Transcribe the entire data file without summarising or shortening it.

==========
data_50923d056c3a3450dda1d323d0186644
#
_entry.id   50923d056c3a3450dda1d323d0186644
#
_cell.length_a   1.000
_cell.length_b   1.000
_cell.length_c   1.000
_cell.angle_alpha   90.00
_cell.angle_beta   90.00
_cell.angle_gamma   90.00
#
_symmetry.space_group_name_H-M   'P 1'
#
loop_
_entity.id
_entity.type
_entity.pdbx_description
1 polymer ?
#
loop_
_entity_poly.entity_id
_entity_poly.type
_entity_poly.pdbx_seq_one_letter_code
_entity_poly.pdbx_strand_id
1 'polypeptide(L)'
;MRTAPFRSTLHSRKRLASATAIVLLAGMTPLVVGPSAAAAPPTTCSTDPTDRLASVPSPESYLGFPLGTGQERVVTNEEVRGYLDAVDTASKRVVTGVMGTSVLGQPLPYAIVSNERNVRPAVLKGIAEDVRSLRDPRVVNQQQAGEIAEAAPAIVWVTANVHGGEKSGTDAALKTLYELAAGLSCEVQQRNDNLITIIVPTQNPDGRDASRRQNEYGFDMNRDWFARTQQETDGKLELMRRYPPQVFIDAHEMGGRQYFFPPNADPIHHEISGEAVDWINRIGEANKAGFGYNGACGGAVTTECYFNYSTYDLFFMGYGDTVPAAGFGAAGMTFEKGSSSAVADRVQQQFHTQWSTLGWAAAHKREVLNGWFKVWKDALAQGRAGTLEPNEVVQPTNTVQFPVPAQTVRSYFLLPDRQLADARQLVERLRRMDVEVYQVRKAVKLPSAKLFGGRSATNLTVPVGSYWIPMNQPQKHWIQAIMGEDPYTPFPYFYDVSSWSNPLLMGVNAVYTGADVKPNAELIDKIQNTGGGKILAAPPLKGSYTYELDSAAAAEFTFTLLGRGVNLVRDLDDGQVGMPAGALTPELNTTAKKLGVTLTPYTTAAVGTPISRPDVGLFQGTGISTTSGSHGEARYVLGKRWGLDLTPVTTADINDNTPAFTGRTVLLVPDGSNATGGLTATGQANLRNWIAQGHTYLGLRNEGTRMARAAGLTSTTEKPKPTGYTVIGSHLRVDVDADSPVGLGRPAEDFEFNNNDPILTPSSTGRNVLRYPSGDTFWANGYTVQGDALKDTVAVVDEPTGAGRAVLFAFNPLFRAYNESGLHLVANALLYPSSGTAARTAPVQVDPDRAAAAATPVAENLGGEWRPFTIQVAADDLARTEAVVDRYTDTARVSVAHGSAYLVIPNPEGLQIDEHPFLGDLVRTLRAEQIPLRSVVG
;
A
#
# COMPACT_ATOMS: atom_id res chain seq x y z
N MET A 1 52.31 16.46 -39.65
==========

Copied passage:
data_50923d056c3a3450dda1d323d0186644
#
_entry.id   50923d056c3a3450dda1d323d0186644
#
_cell.length_a   1.000
_cell.length_b   1.000
_cell.length_c   1.000
_cell.angle_alpha   90.00
_cell.angle_beta   90.00
_cell.angle_gamma   90.00
#
_symmetry.space_group_name_H-M   'P 1'
#
loop_
_entity.id
_entity.type
_entity.pdbx_description
1 polymer ?
#
loop_
_entity_poly.entity_id
_entity_poly.type
_entity_poly.pdbx_seq_one_letter_code
_entity_poly.pdbx_strand_id
1 'polypeptide(L)'
;MRTAPFRSTLHSRKRLASATAIVLLAGMTPLVVGPSAAAAPPTTCSTDPTDRLASVPSPESYLGFPLGTGQERVVTNEEVRGYLDAVDTASKRVVTGVMGTSVLGQPLPYAIVSNERNVRPAVLKGIAEDVRSLRDPRVVNQQQAGEIAEAAPAIVWVTANVHGGEKSGTDAALKTLYELAAGLSCEVQQRNDNLITIIVPTQNPDGRDASRRQNEYGFDMNRDWFARTQQETDGKLELMRRYPPQVFIDAHEMGGRQYFFPPNADPIHHEISGEAVDWINRIGEANKAGFGYNGACGGAVTTECYFNYSTYDLFFMGYGDTVPAAGFGAAGMTFEKGSSSAVADRVQQQFHTQWSTLGWAAAHKREVLNGWFKVWKDALAQGRAGTLEPNEVVQPTNTVQFPVPAQTVRSYFLLPDRQLADARQLVERLRRMDVEVYQVRKAVKLPSAKLFGGRSATNLTVPVGSYWIPMNQPQKHWIQAIMGEDPYTPFPYFYDVSSWSNPLLMGVNAVYTGADVKPNAELIDKIQNTGGGKILAAPPLKGSYTYELDSAAAAEFTFTLLGRGVNLVRDLDDGQVGMPAGALTPELNTTAKKLGVTLTPYTTAAVGTPISRPDVGLFQGTGISTTSGSHGEARYVLGKRWGLDLTPVTTADINDNTPAFTGRTVLLVPDGSNATGGLTATGQANLRNWIAQGHTYLGLRNEGTRMARAAGLTSTTEKPKPTGYTVIGSHLRVDVDADSPVGLGRPAEDFEFNNNDPILTPSSTGRNVLRYPSGDTFWANGYTVQGDALKDTVAVVDEPTGAGRAVLFAFNPLFRAYNESGLHLVANALLYPSSGTAARTAPVQVDPDRAAAAATPVAENLGGEWRPFTIQVAADDLARTEAVVDRYTDTARVSVAHGSAYLVIPNPEGLQIDEHPFLGDLVRTLRAEQIPLRSVVG
;
A
#
# COMPACT_ATOMS: atom_id res chain seq x y z
N MET A 1 52.31 16.46 -39.65